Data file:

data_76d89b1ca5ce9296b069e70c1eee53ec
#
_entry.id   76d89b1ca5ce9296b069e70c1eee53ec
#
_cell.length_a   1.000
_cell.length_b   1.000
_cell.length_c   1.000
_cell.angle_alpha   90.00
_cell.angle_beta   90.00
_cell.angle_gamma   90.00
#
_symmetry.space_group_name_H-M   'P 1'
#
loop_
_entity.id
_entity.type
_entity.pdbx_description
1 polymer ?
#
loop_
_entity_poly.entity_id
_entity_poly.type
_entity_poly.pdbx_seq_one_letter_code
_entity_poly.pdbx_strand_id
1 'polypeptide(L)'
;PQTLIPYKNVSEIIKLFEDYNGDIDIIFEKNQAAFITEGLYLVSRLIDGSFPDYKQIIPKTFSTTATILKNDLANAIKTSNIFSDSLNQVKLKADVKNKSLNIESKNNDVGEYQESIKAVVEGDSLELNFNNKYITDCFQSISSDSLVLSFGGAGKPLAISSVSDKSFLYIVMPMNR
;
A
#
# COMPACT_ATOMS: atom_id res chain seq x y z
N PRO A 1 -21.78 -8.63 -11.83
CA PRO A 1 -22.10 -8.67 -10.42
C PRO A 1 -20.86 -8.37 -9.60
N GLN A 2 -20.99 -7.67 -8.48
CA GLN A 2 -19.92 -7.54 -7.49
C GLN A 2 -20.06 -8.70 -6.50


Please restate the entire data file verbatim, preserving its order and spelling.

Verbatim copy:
data_76d89b1ca5ce9296b069e70c1eee53ec
#
_entry.id   76d89b1ca5ce9296b069e70c1eee53ec
#
_cell.length_a   1.000
_cell.length_b   1.000
_cell.length_c   1.000
_cell.angle_alpha   90.00
_cell.angle_beta   90.00
_cell.angle_gamma   90.00
#
_symmetry.space_group_name_H-M   'P 1'
#
loop_
_entity.id
_entity.type
_entity.pdbx_description
1 polymer ?
#
loop_
_entity_poly.entity_id
_entity_poly.type
_entity_poly.pdbx_seq_one_letter_code
_entity_poly.pdbx_strand_id
1 'polypeptide(L)'
;PQTLIPYKNVSEIIKLFEDYNGDIDIIFEKNQAAFITEGLYLVSRLIDGSFPDYKQIIPKTFSTTATILKNDLANAIKTSNIFSDSLNQVKLKADVKNKSLNIESKNNDVGEYQESIKAVVEGDSLELNFNNKYITDCFQSISSDSLVLSFGGAGKPLAISSVSDKSFLYIVMPMNR
;
A
#
# COMPACT_ATOMS: atom_id res chain seq x y z
N PRO A 1 -21.78 -8.63 -11.83
CA PRO A 1 -22.10 -8.67 -10.42
C PRO A 1 -20.86 -8.37 -9.60
N GLN A 2 -20.99 -7.67 -8.48
CA GLN A 2 -19.92 -7.54 -7.49
C GLN A 2 -20.06 -8.70 -6.50